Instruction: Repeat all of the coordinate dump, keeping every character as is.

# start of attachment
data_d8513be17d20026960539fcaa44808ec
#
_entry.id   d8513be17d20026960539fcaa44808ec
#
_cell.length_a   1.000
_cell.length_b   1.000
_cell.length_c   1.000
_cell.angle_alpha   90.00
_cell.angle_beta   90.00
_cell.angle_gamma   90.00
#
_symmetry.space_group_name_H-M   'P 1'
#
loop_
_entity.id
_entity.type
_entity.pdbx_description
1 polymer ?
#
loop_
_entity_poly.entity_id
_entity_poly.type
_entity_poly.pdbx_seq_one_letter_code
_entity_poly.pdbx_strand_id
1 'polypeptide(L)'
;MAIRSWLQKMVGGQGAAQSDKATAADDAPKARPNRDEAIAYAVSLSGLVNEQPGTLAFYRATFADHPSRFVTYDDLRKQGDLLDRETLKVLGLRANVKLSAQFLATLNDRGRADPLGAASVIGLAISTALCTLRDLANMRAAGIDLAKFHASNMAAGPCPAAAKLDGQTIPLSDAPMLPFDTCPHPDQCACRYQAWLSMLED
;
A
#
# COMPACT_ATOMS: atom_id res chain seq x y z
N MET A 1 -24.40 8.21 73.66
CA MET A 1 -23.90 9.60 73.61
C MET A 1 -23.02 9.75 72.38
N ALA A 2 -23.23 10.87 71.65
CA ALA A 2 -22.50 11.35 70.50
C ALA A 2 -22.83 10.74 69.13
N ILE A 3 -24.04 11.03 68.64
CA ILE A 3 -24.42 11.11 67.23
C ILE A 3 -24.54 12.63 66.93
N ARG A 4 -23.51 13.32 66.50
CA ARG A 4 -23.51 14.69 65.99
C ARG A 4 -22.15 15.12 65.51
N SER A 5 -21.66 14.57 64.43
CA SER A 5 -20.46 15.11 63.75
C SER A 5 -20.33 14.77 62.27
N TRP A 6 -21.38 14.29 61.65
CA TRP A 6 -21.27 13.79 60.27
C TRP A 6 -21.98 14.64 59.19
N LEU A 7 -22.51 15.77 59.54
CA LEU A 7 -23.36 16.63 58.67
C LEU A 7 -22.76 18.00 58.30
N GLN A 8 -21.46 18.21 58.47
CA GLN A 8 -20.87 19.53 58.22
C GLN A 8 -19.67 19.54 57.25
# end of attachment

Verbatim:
data_d8513be17d20026960539fcaa44808ec
#
_entry.id   d8513be17d20026960539fcaa44808ec
#
_cell.length_a   1.000
_cell.length_b   1.000
_cell.length_c   1.000
_cell.angle_alpha   90.00
_cell.angle_beta   90.00
_cell.angle_gamma   90.00
#
_symmetry.space_group_name_H-M   'P 1'
#
loop_
_entity.id
_entity.type
_entity.pdbx_description
1 polymer ?
#
loop_
_entity_poly.entity_id
_entity_poly.type
_entity_poly.pdbx_seq_one_letter_code
_entity_poly.pdbx_strand_id
1 'polypeptide(L)'
;MAIRSWLQKMVGGQGAAQSDKATAADDAPKARPNRDEAIAYAVSLSGLVNEQPGTLAFYRATFADHPSRFVTYDDLRKQGDLLDRETLKVLGLRANVKLSAQFLATLNDRGRADPLGAASVIGLAISTALCTLRDLANMRAAGIDLAKFHASNMAAGPCPAAAKLDGQTIPLSDAPMLPFDTCPHPDQCACRYQAWLSMLED
;
A
#
# COMPACT_ATOMS: atom_id res chain seq x y z
N MET A 1 -24.40 8.21 73.66
CA MET A 1 -23.90 9.60 73.61
C MET A 1 -23.02 9.75 72.38
N ALA A 2 -23.23 10.87 71.65
CA ALA A 2 -22.50 11.35 70.50
C ALA A 2 -22.83 10.74 69.13
N ILE A 3 -24.04 11.03 68.64
CA ILE A 3 -24.42 11.11 67.23
C ILE A 3 -24.54 12.63 66.93
N ARG A 4 -23.51 13.32 66.50
CA ARG A 4 -23.51 14.69 65.99
C ARG A 4 -22.15 15.12 65.51
N SER A 5 -21.66 14.57 64.43
CA SER A 5 -20.46 15.11 63.75
C SER A 5 -20.33 14.77 62.27
N TRP A 6 -21.38 14.29 61.65
CA TRP A 6 -21.27 13.79 60.27
C TRP A 6 -21.98 14.64 59.19
N LEU A 7 -22.51 15.77 59.54
CA LEU A 7 -23.36 16.63 58.67
C LEU A 7 -22.76 18.00 58.30
N GLN A 8 -21.46 18.21 58.47
CA GLN A 8 -20.87 19.53 58.22
C GLN A 8 -19.67 19.54 57.25